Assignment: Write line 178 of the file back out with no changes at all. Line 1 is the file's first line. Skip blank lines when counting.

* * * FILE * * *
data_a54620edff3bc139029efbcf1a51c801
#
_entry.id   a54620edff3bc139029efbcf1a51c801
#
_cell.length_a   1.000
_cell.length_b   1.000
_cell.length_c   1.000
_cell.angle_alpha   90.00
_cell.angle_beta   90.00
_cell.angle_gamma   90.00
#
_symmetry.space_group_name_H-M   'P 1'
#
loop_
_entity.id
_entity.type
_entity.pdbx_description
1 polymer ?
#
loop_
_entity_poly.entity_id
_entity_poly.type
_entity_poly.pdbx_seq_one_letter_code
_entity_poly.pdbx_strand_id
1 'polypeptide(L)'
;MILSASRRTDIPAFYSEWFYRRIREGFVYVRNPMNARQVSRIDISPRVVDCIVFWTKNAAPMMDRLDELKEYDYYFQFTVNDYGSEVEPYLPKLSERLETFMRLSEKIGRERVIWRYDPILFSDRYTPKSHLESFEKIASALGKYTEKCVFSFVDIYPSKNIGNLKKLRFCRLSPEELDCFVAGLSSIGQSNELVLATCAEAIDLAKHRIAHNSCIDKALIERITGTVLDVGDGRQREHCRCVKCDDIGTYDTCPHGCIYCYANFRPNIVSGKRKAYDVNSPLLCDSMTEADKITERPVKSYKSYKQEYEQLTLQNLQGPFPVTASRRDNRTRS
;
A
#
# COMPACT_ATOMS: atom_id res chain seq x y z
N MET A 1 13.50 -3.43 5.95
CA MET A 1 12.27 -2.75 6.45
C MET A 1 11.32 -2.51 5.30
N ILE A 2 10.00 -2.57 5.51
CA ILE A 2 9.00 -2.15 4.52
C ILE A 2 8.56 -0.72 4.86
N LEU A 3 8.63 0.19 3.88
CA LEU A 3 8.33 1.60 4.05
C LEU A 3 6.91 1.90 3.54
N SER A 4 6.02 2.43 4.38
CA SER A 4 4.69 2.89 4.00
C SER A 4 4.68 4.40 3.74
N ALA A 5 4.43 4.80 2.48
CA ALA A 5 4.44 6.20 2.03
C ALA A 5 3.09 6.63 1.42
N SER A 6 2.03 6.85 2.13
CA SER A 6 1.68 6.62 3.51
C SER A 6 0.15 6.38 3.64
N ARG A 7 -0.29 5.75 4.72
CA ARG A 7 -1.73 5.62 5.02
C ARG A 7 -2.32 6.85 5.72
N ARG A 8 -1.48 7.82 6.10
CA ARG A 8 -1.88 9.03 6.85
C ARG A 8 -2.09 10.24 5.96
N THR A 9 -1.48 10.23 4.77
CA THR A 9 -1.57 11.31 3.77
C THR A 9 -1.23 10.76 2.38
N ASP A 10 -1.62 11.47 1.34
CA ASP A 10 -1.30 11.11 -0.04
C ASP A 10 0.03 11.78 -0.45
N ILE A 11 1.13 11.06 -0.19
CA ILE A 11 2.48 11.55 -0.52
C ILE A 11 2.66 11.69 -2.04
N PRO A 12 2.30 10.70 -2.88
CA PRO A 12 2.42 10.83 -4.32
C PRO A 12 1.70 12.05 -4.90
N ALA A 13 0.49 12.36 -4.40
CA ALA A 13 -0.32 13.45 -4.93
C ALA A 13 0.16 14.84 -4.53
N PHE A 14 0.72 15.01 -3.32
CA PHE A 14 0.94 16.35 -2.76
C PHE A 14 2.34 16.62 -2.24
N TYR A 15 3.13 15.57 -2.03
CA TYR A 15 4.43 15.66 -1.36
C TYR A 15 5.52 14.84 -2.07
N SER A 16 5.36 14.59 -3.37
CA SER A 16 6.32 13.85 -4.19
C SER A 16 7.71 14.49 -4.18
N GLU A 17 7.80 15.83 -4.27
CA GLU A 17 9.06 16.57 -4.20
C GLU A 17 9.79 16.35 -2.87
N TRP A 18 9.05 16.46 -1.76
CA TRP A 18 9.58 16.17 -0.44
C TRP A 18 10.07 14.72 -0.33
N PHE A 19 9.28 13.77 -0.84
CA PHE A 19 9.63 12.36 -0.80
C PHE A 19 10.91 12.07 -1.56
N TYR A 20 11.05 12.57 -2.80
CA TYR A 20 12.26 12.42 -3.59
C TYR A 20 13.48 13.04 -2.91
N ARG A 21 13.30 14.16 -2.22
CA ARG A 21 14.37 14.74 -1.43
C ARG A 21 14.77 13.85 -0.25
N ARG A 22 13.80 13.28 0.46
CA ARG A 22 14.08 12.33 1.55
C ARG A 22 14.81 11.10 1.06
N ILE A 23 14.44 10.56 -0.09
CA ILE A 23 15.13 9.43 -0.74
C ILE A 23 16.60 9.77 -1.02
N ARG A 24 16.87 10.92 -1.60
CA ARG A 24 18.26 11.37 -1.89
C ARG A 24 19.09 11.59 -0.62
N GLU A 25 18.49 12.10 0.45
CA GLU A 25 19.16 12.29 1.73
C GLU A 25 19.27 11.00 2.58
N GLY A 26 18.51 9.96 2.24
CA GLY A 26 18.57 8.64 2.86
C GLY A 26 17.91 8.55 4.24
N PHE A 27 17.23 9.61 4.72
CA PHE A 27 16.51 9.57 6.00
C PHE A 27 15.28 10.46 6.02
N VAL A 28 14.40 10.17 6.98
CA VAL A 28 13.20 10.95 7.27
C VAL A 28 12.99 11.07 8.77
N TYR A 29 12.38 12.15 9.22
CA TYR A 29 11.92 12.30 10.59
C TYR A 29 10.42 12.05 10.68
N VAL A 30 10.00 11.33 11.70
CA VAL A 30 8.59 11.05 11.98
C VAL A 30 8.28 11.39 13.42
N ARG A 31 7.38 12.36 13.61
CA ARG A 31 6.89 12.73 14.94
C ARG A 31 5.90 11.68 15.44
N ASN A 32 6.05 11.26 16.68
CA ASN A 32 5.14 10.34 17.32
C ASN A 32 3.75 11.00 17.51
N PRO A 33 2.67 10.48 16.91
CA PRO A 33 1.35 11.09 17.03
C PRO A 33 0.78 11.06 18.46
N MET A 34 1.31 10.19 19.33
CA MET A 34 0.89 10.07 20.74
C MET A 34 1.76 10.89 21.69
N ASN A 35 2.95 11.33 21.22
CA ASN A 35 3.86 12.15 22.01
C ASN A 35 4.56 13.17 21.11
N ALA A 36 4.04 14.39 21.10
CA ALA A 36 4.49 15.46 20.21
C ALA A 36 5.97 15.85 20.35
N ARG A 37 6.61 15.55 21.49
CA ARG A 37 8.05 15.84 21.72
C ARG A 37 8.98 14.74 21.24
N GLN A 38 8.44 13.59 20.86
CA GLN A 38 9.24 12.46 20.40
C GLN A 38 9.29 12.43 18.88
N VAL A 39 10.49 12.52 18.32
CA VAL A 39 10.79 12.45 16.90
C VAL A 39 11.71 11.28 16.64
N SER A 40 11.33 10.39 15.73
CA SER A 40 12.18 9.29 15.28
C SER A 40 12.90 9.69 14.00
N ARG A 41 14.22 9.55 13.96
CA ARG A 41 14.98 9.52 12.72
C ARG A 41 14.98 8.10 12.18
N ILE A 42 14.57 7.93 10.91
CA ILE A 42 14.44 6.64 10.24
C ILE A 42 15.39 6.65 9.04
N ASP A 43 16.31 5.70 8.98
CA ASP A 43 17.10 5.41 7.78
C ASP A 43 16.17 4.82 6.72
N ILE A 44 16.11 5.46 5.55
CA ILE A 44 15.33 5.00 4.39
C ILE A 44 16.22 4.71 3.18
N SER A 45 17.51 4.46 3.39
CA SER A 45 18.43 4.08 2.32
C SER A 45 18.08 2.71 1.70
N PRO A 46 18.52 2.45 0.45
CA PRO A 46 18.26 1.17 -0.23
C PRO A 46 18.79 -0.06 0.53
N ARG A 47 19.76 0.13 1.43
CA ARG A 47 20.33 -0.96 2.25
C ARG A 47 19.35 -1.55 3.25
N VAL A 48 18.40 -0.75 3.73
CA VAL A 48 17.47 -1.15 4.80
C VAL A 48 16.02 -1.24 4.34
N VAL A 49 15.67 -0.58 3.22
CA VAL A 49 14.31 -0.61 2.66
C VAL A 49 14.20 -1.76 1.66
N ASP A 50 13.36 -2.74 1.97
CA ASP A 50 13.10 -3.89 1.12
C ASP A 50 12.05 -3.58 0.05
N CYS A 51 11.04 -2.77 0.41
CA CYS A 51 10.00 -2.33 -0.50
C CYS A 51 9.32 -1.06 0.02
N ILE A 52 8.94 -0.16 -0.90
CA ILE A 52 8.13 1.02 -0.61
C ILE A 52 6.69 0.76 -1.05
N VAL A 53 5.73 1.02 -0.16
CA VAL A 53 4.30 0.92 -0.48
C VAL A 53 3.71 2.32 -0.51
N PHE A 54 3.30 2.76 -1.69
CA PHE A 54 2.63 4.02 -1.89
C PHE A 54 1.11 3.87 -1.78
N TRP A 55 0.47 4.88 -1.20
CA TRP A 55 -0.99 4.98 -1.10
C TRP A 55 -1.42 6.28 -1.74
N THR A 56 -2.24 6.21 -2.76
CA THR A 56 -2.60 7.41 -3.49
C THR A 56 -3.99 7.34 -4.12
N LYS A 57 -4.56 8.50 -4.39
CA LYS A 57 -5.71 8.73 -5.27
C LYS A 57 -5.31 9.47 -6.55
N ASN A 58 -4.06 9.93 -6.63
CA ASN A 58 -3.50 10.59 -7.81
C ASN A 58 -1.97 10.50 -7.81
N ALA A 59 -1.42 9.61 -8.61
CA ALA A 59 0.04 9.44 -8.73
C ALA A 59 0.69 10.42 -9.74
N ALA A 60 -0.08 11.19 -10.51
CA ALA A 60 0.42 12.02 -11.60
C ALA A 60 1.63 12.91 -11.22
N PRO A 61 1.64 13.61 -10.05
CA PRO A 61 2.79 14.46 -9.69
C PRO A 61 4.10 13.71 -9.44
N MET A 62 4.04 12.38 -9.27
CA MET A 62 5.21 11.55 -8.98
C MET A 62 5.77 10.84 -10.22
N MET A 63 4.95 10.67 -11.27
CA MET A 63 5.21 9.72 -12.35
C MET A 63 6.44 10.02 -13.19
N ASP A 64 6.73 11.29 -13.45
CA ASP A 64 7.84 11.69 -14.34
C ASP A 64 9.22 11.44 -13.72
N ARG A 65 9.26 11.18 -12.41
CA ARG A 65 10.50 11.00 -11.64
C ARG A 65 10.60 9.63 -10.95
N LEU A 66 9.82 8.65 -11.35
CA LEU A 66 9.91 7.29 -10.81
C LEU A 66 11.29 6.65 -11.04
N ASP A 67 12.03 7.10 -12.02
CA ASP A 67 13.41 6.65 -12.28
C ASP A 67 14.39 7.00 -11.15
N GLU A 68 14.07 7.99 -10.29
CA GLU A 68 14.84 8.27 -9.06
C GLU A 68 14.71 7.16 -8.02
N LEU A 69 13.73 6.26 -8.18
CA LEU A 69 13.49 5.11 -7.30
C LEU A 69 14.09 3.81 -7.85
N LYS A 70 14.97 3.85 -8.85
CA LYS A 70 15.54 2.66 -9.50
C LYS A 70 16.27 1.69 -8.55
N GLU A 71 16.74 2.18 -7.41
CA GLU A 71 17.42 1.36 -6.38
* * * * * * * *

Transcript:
N ASP A 50 13.36 -2.74 1.97